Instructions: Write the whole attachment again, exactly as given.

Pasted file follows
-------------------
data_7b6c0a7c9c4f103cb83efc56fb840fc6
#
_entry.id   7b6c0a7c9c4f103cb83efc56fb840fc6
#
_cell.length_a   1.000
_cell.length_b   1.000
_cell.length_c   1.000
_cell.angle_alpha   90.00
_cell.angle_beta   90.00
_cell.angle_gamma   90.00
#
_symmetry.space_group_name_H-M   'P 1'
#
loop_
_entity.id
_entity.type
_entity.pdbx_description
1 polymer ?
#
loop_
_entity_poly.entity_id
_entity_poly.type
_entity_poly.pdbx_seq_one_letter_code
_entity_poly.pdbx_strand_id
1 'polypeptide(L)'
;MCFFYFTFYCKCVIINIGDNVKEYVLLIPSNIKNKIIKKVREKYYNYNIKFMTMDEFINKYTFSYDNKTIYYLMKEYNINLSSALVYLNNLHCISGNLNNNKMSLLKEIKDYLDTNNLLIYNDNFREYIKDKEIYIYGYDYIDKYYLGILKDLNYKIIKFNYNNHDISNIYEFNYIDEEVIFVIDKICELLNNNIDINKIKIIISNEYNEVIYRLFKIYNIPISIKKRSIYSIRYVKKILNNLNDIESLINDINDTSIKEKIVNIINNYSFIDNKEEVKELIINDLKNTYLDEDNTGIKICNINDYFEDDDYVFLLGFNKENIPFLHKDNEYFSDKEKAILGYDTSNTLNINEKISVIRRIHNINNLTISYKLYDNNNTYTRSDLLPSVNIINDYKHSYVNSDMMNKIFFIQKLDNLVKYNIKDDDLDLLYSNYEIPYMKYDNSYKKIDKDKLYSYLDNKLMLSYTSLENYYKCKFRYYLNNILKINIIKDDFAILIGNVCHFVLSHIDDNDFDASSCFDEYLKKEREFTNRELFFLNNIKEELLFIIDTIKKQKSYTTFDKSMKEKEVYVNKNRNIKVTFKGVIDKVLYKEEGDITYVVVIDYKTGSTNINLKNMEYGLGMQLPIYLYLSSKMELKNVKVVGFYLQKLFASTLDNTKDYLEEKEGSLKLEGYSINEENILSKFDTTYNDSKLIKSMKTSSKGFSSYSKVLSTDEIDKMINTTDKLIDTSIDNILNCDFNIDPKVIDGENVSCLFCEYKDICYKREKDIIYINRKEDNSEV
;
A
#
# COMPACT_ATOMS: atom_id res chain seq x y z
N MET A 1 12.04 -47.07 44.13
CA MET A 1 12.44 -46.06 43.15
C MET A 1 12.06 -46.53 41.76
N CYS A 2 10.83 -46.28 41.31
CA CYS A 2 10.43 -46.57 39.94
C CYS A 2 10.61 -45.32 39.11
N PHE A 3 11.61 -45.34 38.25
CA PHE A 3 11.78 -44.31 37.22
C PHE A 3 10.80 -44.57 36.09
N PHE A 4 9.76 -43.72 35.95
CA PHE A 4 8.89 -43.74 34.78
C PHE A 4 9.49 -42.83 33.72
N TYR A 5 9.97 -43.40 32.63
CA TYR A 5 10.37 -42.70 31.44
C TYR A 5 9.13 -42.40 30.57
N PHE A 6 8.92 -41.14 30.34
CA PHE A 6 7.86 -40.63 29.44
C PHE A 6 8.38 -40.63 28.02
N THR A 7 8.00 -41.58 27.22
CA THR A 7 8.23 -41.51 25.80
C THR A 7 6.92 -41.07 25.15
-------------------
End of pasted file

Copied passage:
data_7b6c0a7c9c4f103cb83efc56fb840fc6
#
_entry.id   7b6c0a7c9c4f103cb83efc56fb840fc6
#
_cell.length_a   1.000
_cell.length_b   1.000
_cell.length_c   1.000
_cell.angle_alpha   90.00
_cell.angle_beta   90.00
_cell.angle_gamma   90.00
#
_symmetry.space_group_name_H-M   'P 1'
#
loop_
_entity.id
_entity.type
_entity.pdbx_description
1 polymer ?
#
loop_
_entity_poly.entity_id
_entity_poly.type
_entity_poly.pdbx_seq_one_letter_code
_entity_poly.pdbx_strand_id
1 'polypeptide(L)'
;MCFFYFTFYCKCVIINIGDNVKEYVLLIPSNIKNKIIKKVREKYYNYNIKFMTMDEFINKYTFSYDNKTIYYLMKEYNINLSSALVYLNNLHCISGNLNNNKMSLLKEIKDYLDTNNLLIYNDNFREYIKDKEIYIYGYDYIDKYYLGILKDLNYKIIKFNYNNHDISNIYEFNYIDEEVIFVIDKICELLNNNIDINKIKIIISNEYNEVIYRLFKIYNIPISIKKRSIYSIRYVKKILNNLNDIESLINDINDTSIKEKIVNIINNYSFIDNKEEVKELIINDLKNTYLDEDNTGIKICNINDYFEDDDYVFLLGFNKENIPFLHKDNEYFSDKEKAILGYDTSNTLNINEKISVIRRIHNINNLTISYKLYDNNNTYTRSDLLPSVNIINDYKHSYVNSDMMNKIFFIQKLDNLVKYNIKDDDLDLLYSNYEIPYMKYDNSYKKIDKDKLYSYLDNKLMLSYTSLENYYKCKFRYYLNNILKINIIKDDFAILIGNVCHFVLSHIDDNDFDASSCFDEYLKKEREFTNRELFFLNNIKEELLFIIDTIKKQKSYTTFDKSMKEKEVYVNKNRNIKVTFKGVIDKVLYKEEGDITYVVVIDYKTGSTNINLKNMEYGLGMQLPIYLYLSSKMELKNVKVVGFYLQKLFASTLDNTKDYLEEKEGSLKLEGYSINEENILSKFDTTYNDSKLIKSMKTSSKGFSSYSKVLSTDEIDKMINTTDKLIDTSIDNILNCDFNIDPKVIDGENVSCLFCEYKDICYKREKDIIYINRKEDNSEV
;
A
#
# COMPACT_ATOMS: atom_id res chain seq x y z
N MET A 1 12.04 -47.07 44.13
CA MET A 1 12.44 -46.06 43.15
C MET A 1 12.06 -46.53 41.76
N CYS A 2 10.83 -46.28 41.31
CA CYS A 2 10.43 -46.57 39.94
C CYS A 2 10.61 -45.32 39.11
N PHE A 3 11.61 -45.34 38.25
CA PHE A 3 11.78 -44.31 37.22
C PHE A 3 10.80 -44.57 36.09
N PHE A 4 9.76 -43.72 35.95
CA PHE A 4 8.89 -43.74 34.78
C PHE A 4 9.49 -42.83 33.72
N TYR A 5 9.97 -43.40 32.63
CA TYR A 5 10.37 -42.70 31.44
C TYR A 5 9.13 -42.40 30.57
N PHE A 6 8.92 -41.14 30.34
CA PHE A 6 7.86 -40.63 29.44
C PHE A 6 8.38 -40.63 28.02
N THR A 7 8.00 -41.58 27.22
CA THR A 7 8.23 -41.51 25.80
C THR A 7 6.92 -41.07 25.15